By Terry Lehrke, News Editor
For the first time in five years, the Little Falls City Council was able to approve a decrease in its preliminary property tax levy — .9 percent — largely due to an increase of nearly $350,000 in local government aid (LGA).
Once set, the preliminary levy may be lowered, but not raised.
Monday, the Council voted to lower the levy further and approved a final 2014 property tax levy at $3.218 million, a 3.88 percent decrease from 2013 ($3.348 million).
City Administrator Dan Vogt said Monday during the public hearing, that LGA represented more than half of the city’s budget revenues, with property taxes generating about 32.53 percent.
With the levy reduction, a residential property valued at $145,000, should see a reduction in city taxes of about $84. A commercial property valued at $125,000, would see a decrease of about $132 in city property taxes and a commercial property valued at $800,000, a decrease of $1,064.
In addition, the city’s health insurance premiums decreased, because Vogt pointed out city staff was careful in using health care.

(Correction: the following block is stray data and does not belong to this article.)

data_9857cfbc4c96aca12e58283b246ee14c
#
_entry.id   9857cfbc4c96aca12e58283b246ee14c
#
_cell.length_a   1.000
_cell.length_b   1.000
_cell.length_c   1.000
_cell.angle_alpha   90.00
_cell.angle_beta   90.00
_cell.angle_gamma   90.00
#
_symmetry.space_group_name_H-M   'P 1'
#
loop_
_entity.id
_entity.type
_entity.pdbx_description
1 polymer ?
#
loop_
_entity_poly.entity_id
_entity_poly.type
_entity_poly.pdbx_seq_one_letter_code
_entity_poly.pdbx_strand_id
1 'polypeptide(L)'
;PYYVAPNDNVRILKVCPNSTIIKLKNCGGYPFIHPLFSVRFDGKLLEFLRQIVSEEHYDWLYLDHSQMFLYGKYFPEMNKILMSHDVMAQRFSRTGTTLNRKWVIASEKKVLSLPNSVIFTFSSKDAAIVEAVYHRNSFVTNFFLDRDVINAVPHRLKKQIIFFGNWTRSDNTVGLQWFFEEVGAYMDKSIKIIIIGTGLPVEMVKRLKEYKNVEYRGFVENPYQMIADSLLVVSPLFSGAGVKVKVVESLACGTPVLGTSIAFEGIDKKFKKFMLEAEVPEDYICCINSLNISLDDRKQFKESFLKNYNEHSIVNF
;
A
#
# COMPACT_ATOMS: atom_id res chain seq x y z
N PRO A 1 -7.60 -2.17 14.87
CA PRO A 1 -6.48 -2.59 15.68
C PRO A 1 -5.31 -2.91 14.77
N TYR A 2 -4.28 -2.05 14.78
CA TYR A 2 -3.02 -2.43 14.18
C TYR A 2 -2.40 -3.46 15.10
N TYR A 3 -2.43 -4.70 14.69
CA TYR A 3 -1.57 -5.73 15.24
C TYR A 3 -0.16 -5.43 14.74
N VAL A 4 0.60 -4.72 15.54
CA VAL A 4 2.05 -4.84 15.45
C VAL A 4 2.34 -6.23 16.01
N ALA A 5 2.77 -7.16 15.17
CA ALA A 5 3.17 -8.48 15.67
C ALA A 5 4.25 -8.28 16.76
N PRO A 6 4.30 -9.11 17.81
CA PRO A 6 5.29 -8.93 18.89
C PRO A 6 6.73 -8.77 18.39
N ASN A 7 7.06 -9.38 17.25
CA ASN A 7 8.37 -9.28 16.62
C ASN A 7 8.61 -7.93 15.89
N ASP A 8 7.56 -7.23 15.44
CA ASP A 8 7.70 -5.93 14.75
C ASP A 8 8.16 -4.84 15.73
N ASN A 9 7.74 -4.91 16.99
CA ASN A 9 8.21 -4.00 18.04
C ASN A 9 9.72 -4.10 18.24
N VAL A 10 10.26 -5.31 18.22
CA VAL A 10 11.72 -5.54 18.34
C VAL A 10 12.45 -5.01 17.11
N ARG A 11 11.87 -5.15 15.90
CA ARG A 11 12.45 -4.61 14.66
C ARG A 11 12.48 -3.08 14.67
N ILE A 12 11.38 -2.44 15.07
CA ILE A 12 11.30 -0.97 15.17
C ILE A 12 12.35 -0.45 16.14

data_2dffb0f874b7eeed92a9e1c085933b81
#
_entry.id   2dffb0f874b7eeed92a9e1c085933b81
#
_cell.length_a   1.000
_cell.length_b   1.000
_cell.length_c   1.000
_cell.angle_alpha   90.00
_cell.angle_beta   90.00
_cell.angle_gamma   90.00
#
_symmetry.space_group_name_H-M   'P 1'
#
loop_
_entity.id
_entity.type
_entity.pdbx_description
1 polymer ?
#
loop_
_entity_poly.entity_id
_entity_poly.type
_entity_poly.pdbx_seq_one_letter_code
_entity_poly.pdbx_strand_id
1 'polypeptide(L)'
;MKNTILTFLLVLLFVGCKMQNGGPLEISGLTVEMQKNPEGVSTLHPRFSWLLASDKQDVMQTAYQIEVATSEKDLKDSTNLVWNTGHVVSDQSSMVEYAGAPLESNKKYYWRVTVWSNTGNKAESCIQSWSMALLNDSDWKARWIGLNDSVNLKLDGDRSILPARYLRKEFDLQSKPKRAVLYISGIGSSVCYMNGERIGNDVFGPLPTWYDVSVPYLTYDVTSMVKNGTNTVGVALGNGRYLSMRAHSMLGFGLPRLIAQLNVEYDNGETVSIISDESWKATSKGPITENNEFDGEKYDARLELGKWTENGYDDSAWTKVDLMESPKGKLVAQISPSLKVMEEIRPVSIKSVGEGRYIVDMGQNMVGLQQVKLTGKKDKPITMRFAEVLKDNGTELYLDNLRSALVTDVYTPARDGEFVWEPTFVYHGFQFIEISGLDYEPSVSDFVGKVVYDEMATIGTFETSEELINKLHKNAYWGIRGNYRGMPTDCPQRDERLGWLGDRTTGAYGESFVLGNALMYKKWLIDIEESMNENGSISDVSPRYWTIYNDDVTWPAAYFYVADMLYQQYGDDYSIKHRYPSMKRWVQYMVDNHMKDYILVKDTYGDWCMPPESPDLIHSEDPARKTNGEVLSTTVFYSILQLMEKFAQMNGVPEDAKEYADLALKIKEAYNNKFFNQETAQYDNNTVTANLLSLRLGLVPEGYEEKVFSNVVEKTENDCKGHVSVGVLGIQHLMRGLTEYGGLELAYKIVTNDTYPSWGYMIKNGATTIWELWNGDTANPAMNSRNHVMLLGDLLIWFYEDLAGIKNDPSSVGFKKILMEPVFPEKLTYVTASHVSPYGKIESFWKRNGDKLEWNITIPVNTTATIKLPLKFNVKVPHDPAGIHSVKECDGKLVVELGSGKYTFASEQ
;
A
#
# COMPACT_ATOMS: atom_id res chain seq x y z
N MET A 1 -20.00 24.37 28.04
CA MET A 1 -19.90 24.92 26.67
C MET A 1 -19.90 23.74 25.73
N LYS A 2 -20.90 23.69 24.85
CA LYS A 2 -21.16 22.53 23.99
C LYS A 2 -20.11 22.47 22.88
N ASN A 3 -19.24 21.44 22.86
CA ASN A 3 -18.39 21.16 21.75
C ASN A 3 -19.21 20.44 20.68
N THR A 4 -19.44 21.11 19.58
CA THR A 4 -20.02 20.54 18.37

The balanced budget ($9.648 million) included equal expense and revenues for the general fund ($4.630 million); Housing Redevelopment Authority ($75,600); Heritage Preservation Commission ($16,100); Park and Recreation ($392,550); airport ($191,700); water ($1.623 million); waste ($1.798 million); garbage and recycling ($441,500), storm water ($83,000) and the golf course ($396,350).
The budget also includes an increase in the city’s capital improvement fund of $100,000, for a total of $399,000.
Some of the capital improvement plans include purchasing a dump truck plow/sander ($155,000); replacing the roof at the City Hall ($75,000); replacing the roof at the police station ($50,000), purchasing a new squad car with equipment ($40,000) and upgrading the phone system at the police station ($4,500), a new pickup with snow plow for the park and rec department ($30,000) and a pickup for the engineering department ($30,000), a jet machine vacuum trailer ($9,500) and $5,000 for a tree study, among others.
Vogt said in calculating the budget, staff adjusted numbers according to what was actually expended in 2013.
The city kept its contributions to various agencies at 2013 levels, including $29,000 for Community Services; $110,000 for the Pine Grove Zoo; $6,600 as part of a contract with the Friends of the Pine Grove Zoo for certain labor done around the Pine Grove Park, $5,500 for the Initiative Foundation, $25,000 for the Animal Humane Society and $12,400 for the Little Falls Senior Center.